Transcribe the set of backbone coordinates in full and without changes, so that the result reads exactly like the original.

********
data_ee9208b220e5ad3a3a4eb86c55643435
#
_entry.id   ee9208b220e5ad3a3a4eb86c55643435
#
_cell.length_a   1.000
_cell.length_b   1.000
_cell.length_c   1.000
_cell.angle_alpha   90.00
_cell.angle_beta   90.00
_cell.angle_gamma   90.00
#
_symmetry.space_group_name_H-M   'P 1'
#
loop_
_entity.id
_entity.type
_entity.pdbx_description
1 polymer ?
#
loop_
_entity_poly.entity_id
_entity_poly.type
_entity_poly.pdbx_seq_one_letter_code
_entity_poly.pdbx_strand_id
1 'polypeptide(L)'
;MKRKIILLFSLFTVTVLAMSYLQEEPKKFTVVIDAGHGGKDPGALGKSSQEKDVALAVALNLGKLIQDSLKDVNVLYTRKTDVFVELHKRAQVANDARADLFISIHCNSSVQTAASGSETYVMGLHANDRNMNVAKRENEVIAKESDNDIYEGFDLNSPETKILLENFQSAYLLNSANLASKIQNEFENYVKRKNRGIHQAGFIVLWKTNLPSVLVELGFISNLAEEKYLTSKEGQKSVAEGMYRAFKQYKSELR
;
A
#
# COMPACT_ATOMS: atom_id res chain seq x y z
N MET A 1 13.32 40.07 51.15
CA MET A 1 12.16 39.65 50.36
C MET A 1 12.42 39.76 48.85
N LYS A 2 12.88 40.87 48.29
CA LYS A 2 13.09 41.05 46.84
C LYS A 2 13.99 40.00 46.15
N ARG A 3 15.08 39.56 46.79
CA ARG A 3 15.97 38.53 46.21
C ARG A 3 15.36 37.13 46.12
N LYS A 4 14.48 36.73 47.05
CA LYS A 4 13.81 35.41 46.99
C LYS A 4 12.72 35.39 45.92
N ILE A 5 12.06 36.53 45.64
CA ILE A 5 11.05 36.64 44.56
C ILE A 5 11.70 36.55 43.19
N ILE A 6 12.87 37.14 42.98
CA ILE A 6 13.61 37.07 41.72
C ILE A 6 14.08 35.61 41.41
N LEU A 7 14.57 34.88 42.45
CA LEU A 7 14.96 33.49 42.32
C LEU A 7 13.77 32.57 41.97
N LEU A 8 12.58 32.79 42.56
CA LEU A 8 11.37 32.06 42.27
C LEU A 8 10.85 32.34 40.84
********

data_ee9208b220e5ad3a3a4eb86c55643435
#
_entry.id   ee9208b220e5ad3a3a4eb86c55643435
#
_cell.length_a   1.000
_cell.length_b   1.000
_cell.length_c   1.000
_cell.angle_alpha   90.00
_cell.angle_beta   90.00
_cell.angle_gamma   90.00
#
_symmetry.space_group_name_H-M   'P 1'
#
loop_
_entity.id
_entity.type
_entity.pdbx_description
1 polymer ?
#
loop_
_entity_poly.entity_id
_entity_poly.type
_entity_poly.pdbx_seq_one_letter_code
_entity_poly.pdbx_strand_id
1 'polypeptide(L)'
;MKRKIILLFSLFTVTVLAMSYLQEEPKKFTVVIDAGHGGKDPGALGKSSQEKDVALAVALNLGKLIQDSLKDVNVLYTRKTDVFVELHKRAQVANDARADLFISIHCNSSVQTAASGSETYVMGLHANDRNMNVAKRENEVIAKESDNDIYEGFDLNSPETKILLENFQSAYLLNSANLASKIQNEFENYVKRKNRGIHQAGFIVLWKTNLPSVLVELGFISNLAEEKYLTSKEGQKSVAEGMYRAFKQYKSELR
;
A
#
# COMPACT_ATOMS: atom_id res chain seq x y z
N MET A 1 13.32 40.07 51.15
CA MET A 1 12.16 39.65 50.36
C MET A 1 12.42 39.76 48.85
N LYS A 2 12.88 40.87 48.29
CA LYS A 2 13.09 41.05 46.84
C LYS A 2 13.99 40.00 46.15
N ARG A 3 15.08 39.56 46.79
CA ARG A 3 15.97 38.53 46.21
C ARG A 3 15.36 37.13 46.12
N LYS A 4 14.48 36.73 47.05
CA LYS A 4 13.81 35.41 46.99
C LYS A 4 12.72 35.39 45.92
N ILE A 5 12.06 36.53 45.64
CA ILE A 5 11.05 36.64 44.56
C ILE A 5 11.70 36.55 43.19
N ILE A 6 12.87 37.14 42.98
CA ILE A 6 13.61 37.07 41.72
C ILE A 6 14.08 35.61 41.41
N LEU A 7 14.57 34.88 42.45
CA LEU A 7 14.96 33.49 42.32
C LEU A 7 13.77 32.57 41.97
N LEU A 8 12.58 32.79 42.56
CA LEU A 8 11.37 32.06 42.27
C LEU A 8 10.85 32.34 40.84